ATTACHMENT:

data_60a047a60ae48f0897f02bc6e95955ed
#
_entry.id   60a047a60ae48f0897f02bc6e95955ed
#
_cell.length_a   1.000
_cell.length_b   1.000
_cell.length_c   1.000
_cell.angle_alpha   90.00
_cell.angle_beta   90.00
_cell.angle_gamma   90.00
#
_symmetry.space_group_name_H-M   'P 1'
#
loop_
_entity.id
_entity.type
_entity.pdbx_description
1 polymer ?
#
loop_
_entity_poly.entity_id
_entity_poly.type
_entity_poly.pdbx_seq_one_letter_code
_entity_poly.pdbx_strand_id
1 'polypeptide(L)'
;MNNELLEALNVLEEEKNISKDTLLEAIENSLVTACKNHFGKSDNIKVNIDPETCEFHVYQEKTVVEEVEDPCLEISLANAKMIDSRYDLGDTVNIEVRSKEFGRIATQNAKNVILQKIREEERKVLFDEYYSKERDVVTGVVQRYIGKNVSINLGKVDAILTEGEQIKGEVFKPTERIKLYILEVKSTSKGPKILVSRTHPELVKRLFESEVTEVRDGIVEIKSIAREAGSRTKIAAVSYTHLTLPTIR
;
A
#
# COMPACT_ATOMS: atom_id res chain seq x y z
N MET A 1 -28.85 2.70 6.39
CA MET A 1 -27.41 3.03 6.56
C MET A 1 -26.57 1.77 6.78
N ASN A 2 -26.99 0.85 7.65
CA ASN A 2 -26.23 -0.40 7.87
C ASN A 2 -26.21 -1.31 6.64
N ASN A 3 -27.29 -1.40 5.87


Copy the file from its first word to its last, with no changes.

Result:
data_60a047a60ae48f0897f02bc6e95955ed
#
_entry.id   60a047a60ae48f0897f02bc6e95955ed
#
_cell.length_a   1.000
_cell.length_b   1.000
_cell.length_c   1.000
_cell.angle_alpha   90.00
_cell.angle_beta   90.00
_cell.angle_gamma   90.00
#
_symmetry.space_group_name_H-M   'P 1'
#
loop_
_entity.id
_entity.type
_entity.pdbx_description
1 polymer ?
#
loop_
_entity_poly.entity_id
_entity_poly.type
_entity_poly.pdbx_seq_one_letter_code
_entity_poly.pdbx_strand_id
1 'polypeptide(L)'
;MNNELLEALNVLEEEKNISKDTLLEAIENSLVTACKNHFGKSDNIKVNIDPETCEFHVYQEKTVVEEVEDPCLEISLANAKMIDSRYDLGDTVNIEVRSKEFGRIATQNAKNVILQKIREEERKVLFDEYYSKERDVVTGVVQRYIGKNVSINLGKVDAILTEGEQIKGEVFKPTERIKLYILEVKSTSKGPKILVSRTHPELVKRLFESEVTEVRDGIVEIKSIAREAGSRTKIAAVSYTHLTLPTIR
;
A
#
# COMPACT_ATOMS: atom_id res chain seq x y z
N MET A 1 -28.85 2.70 6.39
CA MET A 1 -27.41 3.03 6.56
C MET A 1 -26.57 1.77 6.78
N ASN A 2 -26.99 0.85 7.65
CA ASN A 2 -26.23 -0.40 7.87
C ASN A 2 -26.21 -1.31 6.64
N ASN A 3 -27.29 -1.40 5.87